In the Presence of National Living Treasure Apuh Ambalang Ausalin | Basilan


It doesn’t happen everyday that I get to wake up in a new and unfamiliar place. Yet here I am stirring into consciousness from a deep slumber in the province of Basilan. A full day has passed since I stepped out of a ferry ship from Zamboanga and shattering my previous misconceptions about this province.

Sophie Gianan, Jomie Naynes, and Levy Amosin watches a Yakan weaver weave her magic
One of Apu Ambalang's Magtetenum (weaver)

For one, we never required any military escorts to follow us around. Gone are the days when you need one. “Contrary to what you may have read in the headlines many years ago, you can safely explore every part of Basilan”, Lamitan City Mayor Rose Furigay told us later in the day.

Sheena Mae Bihag walks through the GAMABA weaving center in Basilan
Entrance to the GAMABA School of Weaving

Indeed, explored safely we did. This day, coupled with the excitement of finally treading on my 74th province of the Philippines, another layer of enthusiasm reigned over me as we were scheduled to be graced by the presence of a Yakan master weaver and Gawad sa Manlilikha ng Bayan (GAMABA) or the National Living Treasures awardee Apuh Ambalang Ausalin.

Yakan Traditional Weaving

“Life is a loom, weaving illusion” wrote poet Vachel Lindsay and in Mindanao’s storied sundry of woven heritage, a diverse weaving art scattered across the region abounds with dream-like patterns and fascinating backstories. Anecdotes encompassing historical origins and local legends shaped the roots of the various cloth creations of the Dreamweavers’ T’nalak of South Cotabato, the Langkit of Maranao, the Dagmay of the Mandayas, the Tausugs's Habul Tiyahian, the Inabal of Davao del Sur’s Bagobo-Tagabawa tribe, the Inaul in Maguindanao among others—and in the island of Basilan, the traditional hand loomed tennun of the Yakans.

Armi Valdez and Muffet Sta Maria watches a young Yakan weaver wove her creativity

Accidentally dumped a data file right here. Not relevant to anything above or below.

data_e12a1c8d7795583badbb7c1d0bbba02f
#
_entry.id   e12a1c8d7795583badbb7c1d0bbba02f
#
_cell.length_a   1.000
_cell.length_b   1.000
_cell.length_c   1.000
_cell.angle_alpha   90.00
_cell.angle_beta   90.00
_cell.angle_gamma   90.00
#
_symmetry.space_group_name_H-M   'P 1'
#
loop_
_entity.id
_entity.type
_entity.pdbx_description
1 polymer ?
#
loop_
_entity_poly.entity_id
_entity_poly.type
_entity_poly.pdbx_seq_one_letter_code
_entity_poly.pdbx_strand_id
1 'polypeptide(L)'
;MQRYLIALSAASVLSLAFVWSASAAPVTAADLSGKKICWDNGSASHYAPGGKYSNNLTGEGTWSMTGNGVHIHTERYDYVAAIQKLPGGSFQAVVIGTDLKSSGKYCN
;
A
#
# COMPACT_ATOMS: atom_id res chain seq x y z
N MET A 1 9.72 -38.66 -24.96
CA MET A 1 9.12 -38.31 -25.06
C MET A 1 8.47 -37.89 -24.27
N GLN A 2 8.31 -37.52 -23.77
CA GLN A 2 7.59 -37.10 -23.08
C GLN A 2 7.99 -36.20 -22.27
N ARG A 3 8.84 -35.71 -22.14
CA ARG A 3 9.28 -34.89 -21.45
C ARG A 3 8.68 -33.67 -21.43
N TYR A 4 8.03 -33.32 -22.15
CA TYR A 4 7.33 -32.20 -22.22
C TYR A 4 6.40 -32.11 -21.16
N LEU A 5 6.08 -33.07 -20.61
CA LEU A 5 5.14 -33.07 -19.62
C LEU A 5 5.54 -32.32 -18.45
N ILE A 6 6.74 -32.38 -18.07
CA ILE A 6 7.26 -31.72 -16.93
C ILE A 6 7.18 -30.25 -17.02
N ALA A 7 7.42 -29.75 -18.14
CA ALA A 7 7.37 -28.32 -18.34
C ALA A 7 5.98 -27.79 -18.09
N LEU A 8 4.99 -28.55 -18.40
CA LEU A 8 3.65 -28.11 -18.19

The GAMABA Weaving Center in Lamitan also functions as a School of Living Tradition

The word "tennun" which in Yakan means "woven cloth", is traditionally used in the creation of a Yakan dress. A testament to the skills of Yakan weavers passed from generation to generation, their creations are often mistakenly described as embroidered by those unaware of the Yakan's weaving process.

Kai Santander poses with a kid yakan girl
They weave anything from table runner to clothing items

Yakan hand-loomed fabrics are known for its use of geometric patterns with matching vibrant and contrasting colors. Similar to other traditional woven creations from Mindanao, each cloth’s design references to a particular cultural and historical narrative.

Sara Abdollahi
(Almost as) smooth as butter

Traditionally, the Yakans uses fibers extracted from the leaves, barks and roots of Abaca, Coconut and Pineapple plants. Afterward, they dye the fibers with different colors to produce intricate designs.

Sandra Santiago looked amazed at the artistry of the Yakan weavers
Artistry in motion

Originally, the Yakans only weaved dresses adorned with various designs that includes the seputangan, which is said to be the most complicated to weave and is usually worn by women around their waist. Other designs include the rainbow-inspired palipattang, the python-stirred buga-sama and the sinalu'an.